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Re: soil types and pH


Pam,
When I first started taking classes - and the first was on soil - I got very
involved with pH.  Had my little pH meter and kept a record for each area.
But as time wore on I didn't bother checking because - hey the plants were
living.  As to a soil test, You're supposed to take samples from multiple
areas on your property, mix them together, and submit it for testing.  To me
that would seem fine for unamended soil, but after building beds
individually over the years, I doubt they are  uniform and how could the
combined test tell me what bed X needs that bed Y doesn't?  And I'm not
going to pay for 25 individual tests.

In general, though, our soil in neIN is neutral to slightly basic, perhaps
6.5 to 8.  A clay soil, but across the street from me it is sandy from an
ancient river spillway.  You have to continuously amend the soil to keep it
friable.  And to keep the pH lowered for acid loving plants you must
continuously add sulfur as the soil returns to its alkaline state.

My newest beds are dumped.  A soil mix of peat/topsoil/sand brought in and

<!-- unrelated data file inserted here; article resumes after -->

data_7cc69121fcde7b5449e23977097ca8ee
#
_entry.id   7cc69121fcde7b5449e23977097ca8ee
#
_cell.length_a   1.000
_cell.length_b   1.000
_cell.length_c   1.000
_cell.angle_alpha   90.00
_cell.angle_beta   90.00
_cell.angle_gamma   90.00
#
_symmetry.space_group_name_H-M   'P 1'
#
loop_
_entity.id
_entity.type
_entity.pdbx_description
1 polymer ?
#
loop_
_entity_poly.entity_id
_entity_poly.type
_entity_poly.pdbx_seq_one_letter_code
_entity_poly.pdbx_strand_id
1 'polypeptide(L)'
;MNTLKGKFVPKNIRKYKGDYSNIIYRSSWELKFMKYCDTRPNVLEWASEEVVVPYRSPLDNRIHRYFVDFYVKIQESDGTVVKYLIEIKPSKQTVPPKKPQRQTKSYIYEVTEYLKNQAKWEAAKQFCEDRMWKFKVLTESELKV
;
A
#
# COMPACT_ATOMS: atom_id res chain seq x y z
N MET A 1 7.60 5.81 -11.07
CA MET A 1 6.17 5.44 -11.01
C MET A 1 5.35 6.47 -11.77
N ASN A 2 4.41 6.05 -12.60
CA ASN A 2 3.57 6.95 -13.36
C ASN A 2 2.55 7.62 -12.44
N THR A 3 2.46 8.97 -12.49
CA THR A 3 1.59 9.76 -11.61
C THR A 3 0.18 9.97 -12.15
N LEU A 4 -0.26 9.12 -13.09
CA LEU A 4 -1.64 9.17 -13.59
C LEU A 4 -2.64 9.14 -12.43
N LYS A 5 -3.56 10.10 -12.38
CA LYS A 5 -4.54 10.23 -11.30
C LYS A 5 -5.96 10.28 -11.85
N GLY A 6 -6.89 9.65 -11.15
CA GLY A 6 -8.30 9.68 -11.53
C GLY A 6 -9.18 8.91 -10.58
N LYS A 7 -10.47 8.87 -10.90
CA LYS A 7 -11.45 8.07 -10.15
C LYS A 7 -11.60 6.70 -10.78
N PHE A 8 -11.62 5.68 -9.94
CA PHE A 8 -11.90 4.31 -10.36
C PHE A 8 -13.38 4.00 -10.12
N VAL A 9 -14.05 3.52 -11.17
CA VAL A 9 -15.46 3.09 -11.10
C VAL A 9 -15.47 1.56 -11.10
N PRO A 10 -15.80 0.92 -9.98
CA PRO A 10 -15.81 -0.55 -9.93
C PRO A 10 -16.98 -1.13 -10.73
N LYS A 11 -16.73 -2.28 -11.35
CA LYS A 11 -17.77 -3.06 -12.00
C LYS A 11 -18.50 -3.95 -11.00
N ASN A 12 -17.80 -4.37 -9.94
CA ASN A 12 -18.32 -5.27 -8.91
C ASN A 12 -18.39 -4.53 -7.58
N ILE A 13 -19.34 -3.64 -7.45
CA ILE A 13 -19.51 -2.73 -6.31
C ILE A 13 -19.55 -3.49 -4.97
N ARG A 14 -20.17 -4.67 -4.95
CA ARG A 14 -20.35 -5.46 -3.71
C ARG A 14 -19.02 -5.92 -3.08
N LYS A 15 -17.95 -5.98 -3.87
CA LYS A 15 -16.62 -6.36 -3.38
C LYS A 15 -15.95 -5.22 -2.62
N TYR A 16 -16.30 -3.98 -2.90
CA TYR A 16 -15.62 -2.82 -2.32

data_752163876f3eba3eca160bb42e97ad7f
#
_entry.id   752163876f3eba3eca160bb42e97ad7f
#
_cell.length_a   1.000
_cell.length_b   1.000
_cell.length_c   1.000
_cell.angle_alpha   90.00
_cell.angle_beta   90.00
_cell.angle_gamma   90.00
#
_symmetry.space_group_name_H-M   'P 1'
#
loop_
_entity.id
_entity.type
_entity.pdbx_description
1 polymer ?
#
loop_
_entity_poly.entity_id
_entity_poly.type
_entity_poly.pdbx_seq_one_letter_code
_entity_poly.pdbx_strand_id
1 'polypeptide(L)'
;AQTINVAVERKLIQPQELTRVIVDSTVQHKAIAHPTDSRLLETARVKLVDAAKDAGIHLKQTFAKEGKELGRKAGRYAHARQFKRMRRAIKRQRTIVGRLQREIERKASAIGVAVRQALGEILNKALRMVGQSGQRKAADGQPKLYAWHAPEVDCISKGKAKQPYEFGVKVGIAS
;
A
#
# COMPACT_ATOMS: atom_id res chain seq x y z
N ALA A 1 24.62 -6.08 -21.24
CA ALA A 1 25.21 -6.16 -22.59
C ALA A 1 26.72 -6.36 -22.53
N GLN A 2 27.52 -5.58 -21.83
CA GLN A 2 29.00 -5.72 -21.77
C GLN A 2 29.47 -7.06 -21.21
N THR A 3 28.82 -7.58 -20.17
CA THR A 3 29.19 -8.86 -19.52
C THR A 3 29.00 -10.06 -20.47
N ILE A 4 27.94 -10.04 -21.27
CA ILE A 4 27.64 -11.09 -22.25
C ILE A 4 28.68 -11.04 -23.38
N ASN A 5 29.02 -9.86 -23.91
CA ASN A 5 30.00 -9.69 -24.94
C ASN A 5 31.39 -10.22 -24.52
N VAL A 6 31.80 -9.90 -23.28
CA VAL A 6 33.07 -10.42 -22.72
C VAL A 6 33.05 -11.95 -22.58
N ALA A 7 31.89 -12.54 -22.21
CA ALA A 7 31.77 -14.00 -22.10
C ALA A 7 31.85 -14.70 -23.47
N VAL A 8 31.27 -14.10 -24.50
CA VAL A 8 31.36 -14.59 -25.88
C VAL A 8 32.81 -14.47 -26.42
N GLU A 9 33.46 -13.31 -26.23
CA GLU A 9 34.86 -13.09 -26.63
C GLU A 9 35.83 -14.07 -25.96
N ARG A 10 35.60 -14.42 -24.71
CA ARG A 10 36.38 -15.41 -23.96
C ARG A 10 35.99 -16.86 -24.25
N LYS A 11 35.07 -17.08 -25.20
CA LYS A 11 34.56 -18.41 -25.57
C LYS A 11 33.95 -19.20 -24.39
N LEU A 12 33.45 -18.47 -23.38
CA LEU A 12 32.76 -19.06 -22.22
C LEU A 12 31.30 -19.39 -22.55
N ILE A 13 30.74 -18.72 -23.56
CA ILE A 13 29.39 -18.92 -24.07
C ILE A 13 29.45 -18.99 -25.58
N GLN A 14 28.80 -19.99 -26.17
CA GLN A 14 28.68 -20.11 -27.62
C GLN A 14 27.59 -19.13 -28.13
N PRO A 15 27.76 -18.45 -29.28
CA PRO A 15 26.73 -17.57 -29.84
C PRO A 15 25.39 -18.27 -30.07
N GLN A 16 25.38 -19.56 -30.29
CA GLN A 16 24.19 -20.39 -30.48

just dumped on top of (already worked) existing soil to created raised beds.
These drain faster than my other beds and I've never checked the pH (where
IS that meter?)  So it is sort of hard to give a general statement on the
quality of my soil.

Kitty

----- Original Message ----- 
From: "Pamela J. Evans" <gardenqueen@gbronline.com>
To: <gardenchat@hort.net>
Sent: Friday, August 29, 2003 9:08 PM
Subject: [CHAT] soil types and pH


> Just out of sheer curiosuty - what kind of soil does everyone have and
> what pH range? Would be interesting to hear (speaking for myself of
> course).
>
> I've seen, planted in and weeded Jesse's naturally, but I don't know
> what pH she has. I think this is an appropriate topic for this list,
> yes??
>
>
> --
> Pam Evans
> Kemp TX/zone 8A
>
>
>
> --
>
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> message text UNSUBSCRIBE GARDENCHAT

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